value as well), so wallet can have 2⁶⁴ addresses in total.
Intuitively, balance of each account can be computed as a sum of balances of addresses which belong to it, and therefore balance of the wallet is a sum of balances of its accounts. The details are however much more subtle, please see the formal wallet specification.
Please note that current structure of the tree will change in some future: the number of layers will be increased.
Index and path
As was shown above, each node of the wallet tree has a unique index, it allows us to identify each node:
Root -- `- Account A  -- ` `- Address B  ` `- Address C  ` `- Account D  -- `- Address E  `- Address F  `- Address G 
In this example address
B has index
0, but address
E has index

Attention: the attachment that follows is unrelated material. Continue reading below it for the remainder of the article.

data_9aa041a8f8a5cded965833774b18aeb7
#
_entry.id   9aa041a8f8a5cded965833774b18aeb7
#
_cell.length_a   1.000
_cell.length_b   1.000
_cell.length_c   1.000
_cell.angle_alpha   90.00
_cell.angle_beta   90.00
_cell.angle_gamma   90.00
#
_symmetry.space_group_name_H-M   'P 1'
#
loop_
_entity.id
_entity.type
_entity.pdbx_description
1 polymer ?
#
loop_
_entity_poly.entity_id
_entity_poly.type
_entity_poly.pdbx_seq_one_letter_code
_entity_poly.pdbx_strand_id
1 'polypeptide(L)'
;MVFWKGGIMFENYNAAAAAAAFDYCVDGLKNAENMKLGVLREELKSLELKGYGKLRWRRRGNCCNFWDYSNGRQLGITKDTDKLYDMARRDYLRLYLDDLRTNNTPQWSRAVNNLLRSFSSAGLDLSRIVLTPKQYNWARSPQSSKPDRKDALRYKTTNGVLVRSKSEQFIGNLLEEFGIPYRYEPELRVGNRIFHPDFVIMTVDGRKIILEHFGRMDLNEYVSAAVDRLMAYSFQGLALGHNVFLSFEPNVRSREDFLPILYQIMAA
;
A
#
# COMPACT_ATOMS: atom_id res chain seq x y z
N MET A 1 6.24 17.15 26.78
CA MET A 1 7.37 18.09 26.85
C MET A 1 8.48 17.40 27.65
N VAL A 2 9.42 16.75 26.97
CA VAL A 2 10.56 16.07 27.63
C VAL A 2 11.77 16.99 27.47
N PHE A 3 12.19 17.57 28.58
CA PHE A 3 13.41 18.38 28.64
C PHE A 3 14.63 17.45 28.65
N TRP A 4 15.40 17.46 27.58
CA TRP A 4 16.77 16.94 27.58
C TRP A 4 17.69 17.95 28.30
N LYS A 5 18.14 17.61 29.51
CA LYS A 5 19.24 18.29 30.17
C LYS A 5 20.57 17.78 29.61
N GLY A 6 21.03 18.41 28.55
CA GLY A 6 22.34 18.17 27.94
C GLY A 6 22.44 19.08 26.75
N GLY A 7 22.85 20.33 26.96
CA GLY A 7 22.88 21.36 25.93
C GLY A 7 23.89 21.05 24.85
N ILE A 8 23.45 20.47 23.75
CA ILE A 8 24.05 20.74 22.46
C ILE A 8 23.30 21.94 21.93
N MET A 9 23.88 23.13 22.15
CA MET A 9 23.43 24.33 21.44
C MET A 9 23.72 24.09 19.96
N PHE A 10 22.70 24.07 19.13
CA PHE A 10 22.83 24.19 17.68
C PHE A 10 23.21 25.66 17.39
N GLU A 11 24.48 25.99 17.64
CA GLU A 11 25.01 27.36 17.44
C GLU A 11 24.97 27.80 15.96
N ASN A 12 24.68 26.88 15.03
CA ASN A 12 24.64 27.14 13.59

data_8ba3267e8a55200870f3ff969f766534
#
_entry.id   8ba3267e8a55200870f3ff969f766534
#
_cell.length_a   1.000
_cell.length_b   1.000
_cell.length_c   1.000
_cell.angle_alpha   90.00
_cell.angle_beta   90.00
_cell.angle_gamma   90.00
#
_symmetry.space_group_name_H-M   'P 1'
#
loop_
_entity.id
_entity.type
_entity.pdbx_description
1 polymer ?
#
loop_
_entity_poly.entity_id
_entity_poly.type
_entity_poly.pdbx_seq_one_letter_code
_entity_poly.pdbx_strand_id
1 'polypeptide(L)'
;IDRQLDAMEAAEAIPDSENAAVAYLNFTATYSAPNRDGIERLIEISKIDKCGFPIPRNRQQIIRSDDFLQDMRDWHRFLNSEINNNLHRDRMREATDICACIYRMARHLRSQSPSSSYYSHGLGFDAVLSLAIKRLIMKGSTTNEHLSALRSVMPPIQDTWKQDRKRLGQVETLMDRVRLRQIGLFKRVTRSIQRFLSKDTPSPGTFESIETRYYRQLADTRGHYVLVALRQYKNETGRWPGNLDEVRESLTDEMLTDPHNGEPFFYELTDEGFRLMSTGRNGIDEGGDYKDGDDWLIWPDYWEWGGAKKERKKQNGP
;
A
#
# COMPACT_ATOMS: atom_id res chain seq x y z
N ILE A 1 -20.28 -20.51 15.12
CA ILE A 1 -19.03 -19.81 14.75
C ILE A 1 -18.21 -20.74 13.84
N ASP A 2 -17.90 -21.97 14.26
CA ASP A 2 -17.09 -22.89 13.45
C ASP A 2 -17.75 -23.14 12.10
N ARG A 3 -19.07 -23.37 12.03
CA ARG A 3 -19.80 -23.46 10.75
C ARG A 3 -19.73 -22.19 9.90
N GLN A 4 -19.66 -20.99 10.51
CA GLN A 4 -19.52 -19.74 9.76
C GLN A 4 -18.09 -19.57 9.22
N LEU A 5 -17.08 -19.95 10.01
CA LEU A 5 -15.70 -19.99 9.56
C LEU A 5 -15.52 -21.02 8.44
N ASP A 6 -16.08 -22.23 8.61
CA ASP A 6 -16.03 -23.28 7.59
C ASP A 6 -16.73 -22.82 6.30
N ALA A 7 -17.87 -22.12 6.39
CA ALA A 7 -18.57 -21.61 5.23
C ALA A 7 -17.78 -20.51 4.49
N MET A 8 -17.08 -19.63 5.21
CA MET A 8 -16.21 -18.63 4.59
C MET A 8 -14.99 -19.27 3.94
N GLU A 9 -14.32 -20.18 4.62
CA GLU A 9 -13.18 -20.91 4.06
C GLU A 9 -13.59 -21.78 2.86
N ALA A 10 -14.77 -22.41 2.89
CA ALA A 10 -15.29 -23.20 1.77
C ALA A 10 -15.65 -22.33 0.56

To identify address uniquely we specify full path from the root. This path
is a list of node indexes, and since our tree is 2-layered, path contains
indexes of account and address. Thus, address
C has a path
[0, 1] and
G has a path
Derivation, parent and child
To generate a new address for the wallet (addresses in HD wallet are called
HD addresses), we have to obtain a new pair of secret/public keys and generate
new address from it. HD wallet allows us to derive new pair of keys from the
RootSK. Actually all the pairs of keys we need to generate all possible
wallet’s addresses are derived from the
RootSK. Let’s call such keys derived
dPK, so address
B from the last example was generated from
E - from
dSK_E and so on.
To specify relations between nodes of the wallet tree we define parents and children. Keys of the child node can be derived from keys of the parent node. So particular address is a child of the particular account, and all accounts are children of the root:
parent ......... child Root keys -- `--> Account [N] keys -- `--> Address [M] keys parent ................ child
That’s why full path from the tree root to the tree leaf (here it is
is called “derivation path”: to derive child’s SK from parent’s SK we need not